Taken For a Fool
Life is Simple in the Moonlight
First Impressions of Earth was a spectacular letdown, but because the first two Strokes records are so great I'll continue to give them chances. Most of us were amped for the first single we would hear in five years, and in some ways it shares commonalities with our favorite Strokes songs; the distorted vocals are back, the chorus is great and Fab is drumming with the same purpose he always has. But, where at one point the intricate weaving of duel guitars was the group's strength, they've developed a habit of trying to fit too many ideas into 3-minute pop tracks. The riffs throughout the intro and verse for "Under Cover of Darkness" are so exaggerated they undermine the overall quality of what could be a great song.
A few weeks after hearing that first single, but before the release of Angles, the Strokes performed on Saturday Night Live. They opened with a performance of the single they had been pushing for the past month, but the highlight was their closer. Always saving the best for last, the Strokes played the album's last track, “Life is Simple in the Moonlight.” It's one of their most unique song since Is This It. A ballad by Strokes standards, the melody flows naturally, and the restrained solo by Valensi hearkens to the discipline they harnessed in their prime. It surprises me in the least it’s one of two Casablancas solo compositions on Angles.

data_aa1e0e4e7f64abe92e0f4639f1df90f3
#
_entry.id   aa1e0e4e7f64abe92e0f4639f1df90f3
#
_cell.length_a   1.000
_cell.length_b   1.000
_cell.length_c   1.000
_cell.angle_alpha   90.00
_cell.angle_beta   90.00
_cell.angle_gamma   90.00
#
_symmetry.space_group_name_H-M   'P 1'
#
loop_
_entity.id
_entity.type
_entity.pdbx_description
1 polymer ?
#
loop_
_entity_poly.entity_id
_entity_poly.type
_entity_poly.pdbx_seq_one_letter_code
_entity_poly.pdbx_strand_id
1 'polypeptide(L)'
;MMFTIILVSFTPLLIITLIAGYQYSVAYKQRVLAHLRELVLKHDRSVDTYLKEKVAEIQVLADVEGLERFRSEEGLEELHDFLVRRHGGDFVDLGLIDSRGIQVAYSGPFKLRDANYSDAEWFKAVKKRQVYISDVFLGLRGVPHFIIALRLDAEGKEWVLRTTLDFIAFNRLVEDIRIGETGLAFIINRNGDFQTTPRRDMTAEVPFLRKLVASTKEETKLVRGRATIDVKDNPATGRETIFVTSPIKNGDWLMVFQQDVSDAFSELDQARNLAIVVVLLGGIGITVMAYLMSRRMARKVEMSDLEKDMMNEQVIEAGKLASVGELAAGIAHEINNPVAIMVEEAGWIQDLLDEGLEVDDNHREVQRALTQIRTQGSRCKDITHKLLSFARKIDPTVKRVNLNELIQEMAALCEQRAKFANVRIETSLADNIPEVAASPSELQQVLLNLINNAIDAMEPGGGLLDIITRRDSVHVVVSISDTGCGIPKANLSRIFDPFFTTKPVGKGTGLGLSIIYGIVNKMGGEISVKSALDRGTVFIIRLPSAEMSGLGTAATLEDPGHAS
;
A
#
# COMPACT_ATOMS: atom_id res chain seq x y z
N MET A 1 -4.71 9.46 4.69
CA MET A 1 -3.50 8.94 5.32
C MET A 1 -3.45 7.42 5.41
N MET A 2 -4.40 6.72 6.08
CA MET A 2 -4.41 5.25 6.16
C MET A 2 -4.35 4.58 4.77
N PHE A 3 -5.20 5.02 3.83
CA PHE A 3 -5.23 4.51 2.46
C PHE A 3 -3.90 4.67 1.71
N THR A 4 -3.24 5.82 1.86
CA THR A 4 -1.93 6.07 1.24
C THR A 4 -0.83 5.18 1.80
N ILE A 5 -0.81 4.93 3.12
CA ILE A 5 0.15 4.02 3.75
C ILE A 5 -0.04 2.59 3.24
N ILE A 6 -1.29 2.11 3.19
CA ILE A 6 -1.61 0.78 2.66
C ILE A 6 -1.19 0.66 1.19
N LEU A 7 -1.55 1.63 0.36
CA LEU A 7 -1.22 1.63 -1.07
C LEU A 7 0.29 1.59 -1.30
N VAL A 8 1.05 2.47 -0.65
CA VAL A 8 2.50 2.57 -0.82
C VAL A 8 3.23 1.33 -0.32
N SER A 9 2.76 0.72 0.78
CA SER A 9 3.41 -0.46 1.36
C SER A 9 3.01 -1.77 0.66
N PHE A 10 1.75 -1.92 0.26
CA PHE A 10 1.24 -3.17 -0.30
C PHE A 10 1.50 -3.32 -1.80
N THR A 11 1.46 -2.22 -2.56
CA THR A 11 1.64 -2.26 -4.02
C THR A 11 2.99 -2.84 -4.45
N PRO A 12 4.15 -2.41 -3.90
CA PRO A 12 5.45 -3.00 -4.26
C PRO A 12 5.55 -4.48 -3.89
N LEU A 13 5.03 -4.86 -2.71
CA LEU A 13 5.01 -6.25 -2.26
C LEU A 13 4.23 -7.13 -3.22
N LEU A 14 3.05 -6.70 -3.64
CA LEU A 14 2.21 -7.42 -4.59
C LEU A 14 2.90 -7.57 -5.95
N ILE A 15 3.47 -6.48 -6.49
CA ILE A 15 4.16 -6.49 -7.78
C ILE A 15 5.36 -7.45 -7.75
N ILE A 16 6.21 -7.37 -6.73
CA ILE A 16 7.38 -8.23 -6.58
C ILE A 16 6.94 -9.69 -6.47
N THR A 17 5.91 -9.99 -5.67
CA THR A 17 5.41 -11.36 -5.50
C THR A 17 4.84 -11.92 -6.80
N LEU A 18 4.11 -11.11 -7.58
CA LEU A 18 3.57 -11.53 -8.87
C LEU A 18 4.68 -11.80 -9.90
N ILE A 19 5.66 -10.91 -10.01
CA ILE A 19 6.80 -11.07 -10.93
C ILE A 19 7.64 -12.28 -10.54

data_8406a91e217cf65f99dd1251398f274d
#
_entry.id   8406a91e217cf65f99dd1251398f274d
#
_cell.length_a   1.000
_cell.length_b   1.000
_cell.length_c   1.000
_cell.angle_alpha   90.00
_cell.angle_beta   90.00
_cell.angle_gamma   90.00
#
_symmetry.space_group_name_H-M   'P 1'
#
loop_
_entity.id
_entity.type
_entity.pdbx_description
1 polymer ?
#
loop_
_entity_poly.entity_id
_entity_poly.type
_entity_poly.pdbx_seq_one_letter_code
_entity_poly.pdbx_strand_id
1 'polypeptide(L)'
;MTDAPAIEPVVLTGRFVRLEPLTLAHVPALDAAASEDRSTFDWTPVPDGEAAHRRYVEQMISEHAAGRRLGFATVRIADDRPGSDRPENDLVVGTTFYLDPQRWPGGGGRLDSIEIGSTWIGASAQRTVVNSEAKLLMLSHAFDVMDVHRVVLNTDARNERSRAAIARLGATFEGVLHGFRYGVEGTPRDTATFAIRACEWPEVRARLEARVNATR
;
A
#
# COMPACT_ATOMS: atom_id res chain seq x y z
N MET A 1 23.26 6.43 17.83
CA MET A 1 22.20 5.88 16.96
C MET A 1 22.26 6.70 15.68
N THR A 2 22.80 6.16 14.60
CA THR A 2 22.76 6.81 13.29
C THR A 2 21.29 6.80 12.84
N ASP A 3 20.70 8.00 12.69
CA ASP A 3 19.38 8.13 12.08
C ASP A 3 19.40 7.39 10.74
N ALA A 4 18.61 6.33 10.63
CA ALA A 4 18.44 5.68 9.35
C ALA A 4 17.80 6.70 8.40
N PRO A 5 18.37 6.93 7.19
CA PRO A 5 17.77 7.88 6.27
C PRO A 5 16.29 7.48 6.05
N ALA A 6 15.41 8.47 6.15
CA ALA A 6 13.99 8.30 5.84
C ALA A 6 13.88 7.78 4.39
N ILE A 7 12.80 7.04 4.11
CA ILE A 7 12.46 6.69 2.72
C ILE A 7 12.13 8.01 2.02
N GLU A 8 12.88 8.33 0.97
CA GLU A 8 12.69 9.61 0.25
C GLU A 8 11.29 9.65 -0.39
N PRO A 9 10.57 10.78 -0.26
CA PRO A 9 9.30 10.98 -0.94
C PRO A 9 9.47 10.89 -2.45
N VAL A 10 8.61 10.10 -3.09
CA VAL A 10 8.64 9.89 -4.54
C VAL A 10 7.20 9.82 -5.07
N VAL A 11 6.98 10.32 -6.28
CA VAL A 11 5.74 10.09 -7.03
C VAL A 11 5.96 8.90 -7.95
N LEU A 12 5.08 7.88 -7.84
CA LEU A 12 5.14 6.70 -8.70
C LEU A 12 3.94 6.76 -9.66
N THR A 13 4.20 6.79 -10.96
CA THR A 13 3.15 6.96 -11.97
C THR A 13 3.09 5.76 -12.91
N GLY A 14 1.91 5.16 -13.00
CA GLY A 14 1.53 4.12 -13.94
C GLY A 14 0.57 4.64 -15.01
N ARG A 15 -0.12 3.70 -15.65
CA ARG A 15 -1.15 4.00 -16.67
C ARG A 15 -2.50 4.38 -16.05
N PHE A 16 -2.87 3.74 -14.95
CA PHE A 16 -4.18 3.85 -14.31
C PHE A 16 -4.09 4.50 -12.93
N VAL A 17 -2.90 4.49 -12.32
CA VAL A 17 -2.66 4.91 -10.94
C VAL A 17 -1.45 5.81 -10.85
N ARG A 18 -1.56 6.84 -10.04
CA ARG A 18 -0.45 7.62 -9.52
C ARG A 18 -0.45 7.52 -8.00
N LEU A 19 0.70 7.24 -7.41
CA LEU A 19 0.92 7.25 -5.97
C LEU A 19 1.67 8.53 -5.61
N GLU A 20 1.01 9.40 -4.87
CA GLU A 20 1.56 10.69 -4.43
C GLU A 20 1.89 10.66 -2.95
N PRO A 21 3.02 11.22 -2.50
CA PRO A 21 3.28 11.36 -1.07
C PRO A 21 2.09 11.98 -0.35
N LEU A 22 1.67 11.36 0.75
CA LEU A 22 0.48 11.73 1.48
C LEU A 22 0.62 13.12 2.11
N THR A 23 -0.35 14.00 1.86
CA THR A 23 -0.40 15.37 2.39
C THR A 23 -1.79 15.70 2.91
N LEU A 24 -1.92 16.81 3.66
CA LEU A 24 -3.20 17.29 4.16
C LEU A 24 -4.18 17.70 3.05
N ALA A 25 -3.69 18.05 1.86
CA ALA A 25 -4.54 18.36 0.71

So there was hope again.
Unfortunately, after countless times streaming Angles upon its release, nothing matched the quality of “Life is Simple in the Moonlight.” One of the few highlights is “Taken For a Fool,” the closest thing you’ll find to Is This It or Room on Fire. The Tom Petty influenced “Two Kinds of Happiness” is surprisingly enjoyable but loses focus during its course. And for the few solid songs there are equal duds. “You’re So Right” follows the awful “Juicebox” approach to mechanical rock’n’roll, “Games” is something between a New Order and Madonna mash-up, with awful execution, and then there’s “Metabolism”, some sort of waltzy-gothy-indie concoction. The rest fall into comfortable mediocrity
The Strokes have gathered a lot of great ideas for an EP’s worth of material, but when stretched unnaturally over ten songs, Angles is disjointed, lacking a clear trajectory. By choosing "Under Cover of Darkness" as the album's first single The Strokes can't say they didn't prepare us adequately.